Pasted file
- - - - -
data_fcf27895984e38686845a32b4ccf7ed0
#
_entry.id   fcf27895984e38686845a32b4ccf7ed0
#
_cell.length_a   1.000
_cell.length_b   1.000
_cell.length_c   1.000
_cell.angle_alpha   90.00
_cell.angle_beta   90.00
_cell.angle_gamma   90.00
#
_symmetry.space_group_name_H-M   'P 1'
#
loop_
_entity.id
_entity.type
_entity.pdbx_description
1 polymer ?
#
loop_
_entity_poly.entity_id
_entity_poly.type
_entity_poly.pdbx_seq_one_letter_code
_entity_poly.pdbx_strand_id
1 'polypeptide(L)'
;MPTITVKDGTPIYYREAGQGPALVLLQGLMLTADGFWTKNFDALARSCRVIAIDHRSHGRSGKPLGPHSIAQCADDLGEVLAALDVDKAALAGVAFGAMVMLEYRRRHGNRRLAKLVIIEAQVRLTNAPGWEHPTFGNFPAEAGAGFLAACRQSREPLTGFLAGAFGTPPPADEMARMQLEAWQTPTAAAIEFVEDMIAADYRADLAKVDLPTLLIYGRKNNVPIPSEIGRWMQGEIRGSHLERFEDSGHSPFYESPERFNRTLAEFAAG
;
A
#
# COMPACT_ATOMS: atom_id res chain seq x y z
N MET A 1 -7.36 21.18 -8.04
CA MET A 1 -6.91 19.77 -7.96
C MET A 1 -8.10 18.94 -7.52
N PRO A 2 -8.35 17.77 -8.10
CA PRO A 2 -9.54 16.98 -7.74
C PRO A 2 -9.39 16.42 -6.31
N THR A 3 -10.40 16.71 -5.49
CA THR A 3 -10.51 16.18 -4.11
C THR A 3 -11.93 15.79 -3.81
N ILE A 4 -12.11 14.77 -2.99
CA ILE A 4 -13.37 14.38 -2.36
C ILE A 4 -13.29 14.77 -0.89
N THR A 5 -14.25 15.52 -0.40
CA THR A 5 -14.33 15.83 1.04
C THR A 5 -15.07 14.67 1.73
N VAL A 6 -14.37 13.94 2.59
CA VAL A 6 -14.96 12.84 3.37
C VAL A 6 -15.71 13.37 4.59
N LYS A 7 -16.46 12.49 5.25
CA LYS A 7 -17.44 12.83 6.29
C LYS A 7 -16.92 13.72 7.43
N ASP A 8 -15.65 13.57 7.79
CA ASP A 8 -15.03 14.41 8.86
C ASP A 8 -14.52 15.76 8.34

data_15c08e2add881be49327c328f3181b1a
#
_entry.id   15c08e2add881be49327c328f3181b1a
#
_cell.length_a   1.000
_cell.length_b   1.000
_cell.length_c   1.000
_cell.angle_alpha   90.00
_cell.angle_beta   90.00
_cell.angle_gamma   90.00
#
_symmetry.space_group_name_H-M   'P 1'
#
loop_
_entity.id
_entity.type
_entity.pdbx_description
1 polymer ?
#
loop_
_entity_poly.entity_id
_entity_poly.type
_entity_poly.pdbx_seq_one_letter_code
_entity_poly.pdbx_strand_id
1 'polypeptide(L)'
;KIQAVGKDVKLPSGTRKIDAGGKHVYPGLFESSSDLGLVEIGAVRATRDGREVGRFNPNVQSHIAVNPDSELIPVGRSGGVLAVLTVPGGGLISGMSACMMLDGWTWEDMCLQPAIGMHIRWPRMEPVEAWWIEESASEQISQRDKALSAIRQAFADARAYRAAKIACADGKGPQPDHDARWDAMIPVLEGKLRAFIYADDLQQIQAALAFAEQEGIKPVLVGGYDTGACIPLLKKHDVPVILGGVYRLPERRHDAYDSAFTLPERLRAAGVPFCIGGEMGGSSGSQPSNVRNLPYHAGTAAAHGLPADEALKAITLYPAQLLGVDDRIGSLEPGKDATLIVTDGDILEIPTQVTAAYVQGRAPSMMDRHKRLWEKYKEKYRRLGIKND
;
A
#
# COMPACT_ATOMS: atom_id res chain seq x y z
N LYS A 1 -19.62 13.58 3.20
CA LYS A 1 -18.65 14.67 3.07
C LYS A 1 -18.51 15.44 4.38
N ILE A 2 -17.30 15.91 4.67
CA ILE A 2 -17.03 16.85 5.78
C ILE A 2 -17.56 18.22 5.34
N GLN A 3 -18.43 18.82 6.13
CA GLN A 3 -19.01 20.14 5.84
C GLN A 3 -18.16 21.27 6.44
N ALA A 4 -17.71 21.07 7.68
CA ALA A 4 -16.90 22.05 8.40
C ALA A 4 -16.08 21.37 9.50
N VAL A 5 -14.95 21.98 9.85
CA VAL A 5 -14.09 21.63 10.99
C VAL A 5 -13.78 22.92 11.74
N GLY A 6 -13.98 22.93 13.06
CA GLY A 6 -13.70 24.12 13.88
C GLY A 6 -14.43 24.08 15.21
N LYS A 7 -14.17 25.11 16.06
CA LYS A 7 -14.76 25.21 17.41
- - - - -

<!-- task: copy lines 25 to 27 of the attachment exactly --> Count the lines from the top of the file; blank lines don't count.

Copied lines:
1 'polypeptide(L)'
;MPTITVKDGTPIYYREAGQGPALVLLQGLMLTADGFWTKNFDALARSCRVIAIDHRSHGRSGKPLGPHSIAQCADDLGEVLAALDVDKAALAGVAFGAMVMLEYRRRHGNRRLAKLVIIEAQVRLTNAPGWEHPTFGNFPAEAGAGFLAACRQSREPLTGFLAGAFGTPPPADEMARMQLEAWQTPTAAAIEFVEDMIAADYRADLAKVDLPTLLIYGRKNNVPIPSEIGRWMQGEIRGSHLERFEDSGHSPFYESPERFNRTLAEFAAG
;